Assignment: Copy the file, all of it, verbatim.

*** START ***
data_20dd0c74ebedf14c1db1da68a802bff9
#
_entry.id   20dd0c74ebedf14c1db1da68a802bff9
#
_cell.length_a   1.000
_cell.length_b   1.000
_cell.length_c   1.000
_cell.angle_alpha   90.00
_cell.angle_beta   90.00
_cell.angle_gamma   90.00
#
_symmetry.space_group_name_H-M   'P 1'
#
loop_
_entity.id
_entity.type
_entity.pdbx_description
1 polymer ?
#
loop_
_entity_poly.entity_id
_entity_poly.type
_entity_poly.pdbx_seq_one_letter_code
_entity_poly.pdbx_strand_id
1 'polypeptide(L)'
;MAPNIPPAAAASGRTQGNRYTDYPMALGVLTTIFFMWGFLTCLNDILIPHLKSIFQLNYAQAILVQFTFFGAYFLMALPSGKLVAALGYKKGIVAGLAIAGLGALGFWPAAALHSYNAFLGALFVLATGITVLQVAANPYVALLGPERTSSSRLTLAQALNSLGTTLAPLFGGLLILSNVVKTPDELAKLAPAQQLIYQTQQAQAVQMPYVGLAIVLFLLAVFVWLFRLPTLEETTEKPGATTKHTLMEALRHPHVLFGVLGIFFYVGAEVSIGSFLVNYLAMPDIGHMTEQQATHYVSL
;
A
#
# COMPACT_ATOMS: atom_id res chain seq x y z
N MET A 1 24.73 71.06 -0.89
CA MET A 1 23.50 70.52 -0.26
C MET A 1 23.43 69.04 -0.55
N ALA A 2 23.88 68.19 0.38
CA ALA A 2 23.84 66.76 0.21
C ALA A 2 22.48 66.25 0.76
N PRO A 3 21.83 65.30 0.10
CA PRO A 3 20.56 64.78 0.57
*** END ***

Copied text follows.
data_20dd0c74ebedf14c1db1da68a802bff9
#
_entry.id   20dd0c74ebedf14c1db1da68a802bff9
#
_cell.length_a   1.000
_cell.length_b   1.000
_cell.length_c   1.000
_cell.angle_alpha   90.00
_cell.angle_beta   90.00
_cell.angle_gamma   90.00
#
_symmetry.space_group_name_H-M   'P 1'
#
loop_
_entity.id
_entity.type
_entity.pdbx_description
1 polymer ?
#
loop_
_entity_poly.entity_id
_entity_poly.type
_entity_poly.pdbx_seq_one_letter_code
_entity_poly.pdbx_strand_id
1 'polypeptide(L)'
;MAPNIPPAAAASGRTQGNRYTDYPMALGVLTTIFFMWGFLTCLNDILIPHLKSIFQLNYAQAILVQFTFFGAYFLMALPSGKLVAALGYKKGIVAGLAIAGLGALGFWPAAALHSYNAFLGALFVLATGITVLQVAANPYVALLGPERTSSSRLTLAQALNSLGTTLAPLFGGLLILSNVVKTPDELAKLAPAQQLIYQTQQAQAVQMPYVGLAIVLFLLAVFVWLFRLPTLEETTEKPGATTKHTLMEALRHPHVLFGVLGIFFYVGAEVSIGSFLVNYLAMPDIGHMTEQQATHYVSL
;
A
#
# COMPACT_ATOMS: atom_id res chain seq x y z
N MET A 1 24.73 71.06 -0.89
CA MET A 1 23.50 70.52 -0.26
C MET A 1 23.43 69.04 -0.55
N ALA A 2 23.88 68.19 0.38
CA ALA A 2 23.84 66.76 0.21
C ALA A 2 22.48 66.25 0.76
N PRO A 3 21.83 65.30 0.10
CA PRO A 3 20.56 64.78 0.57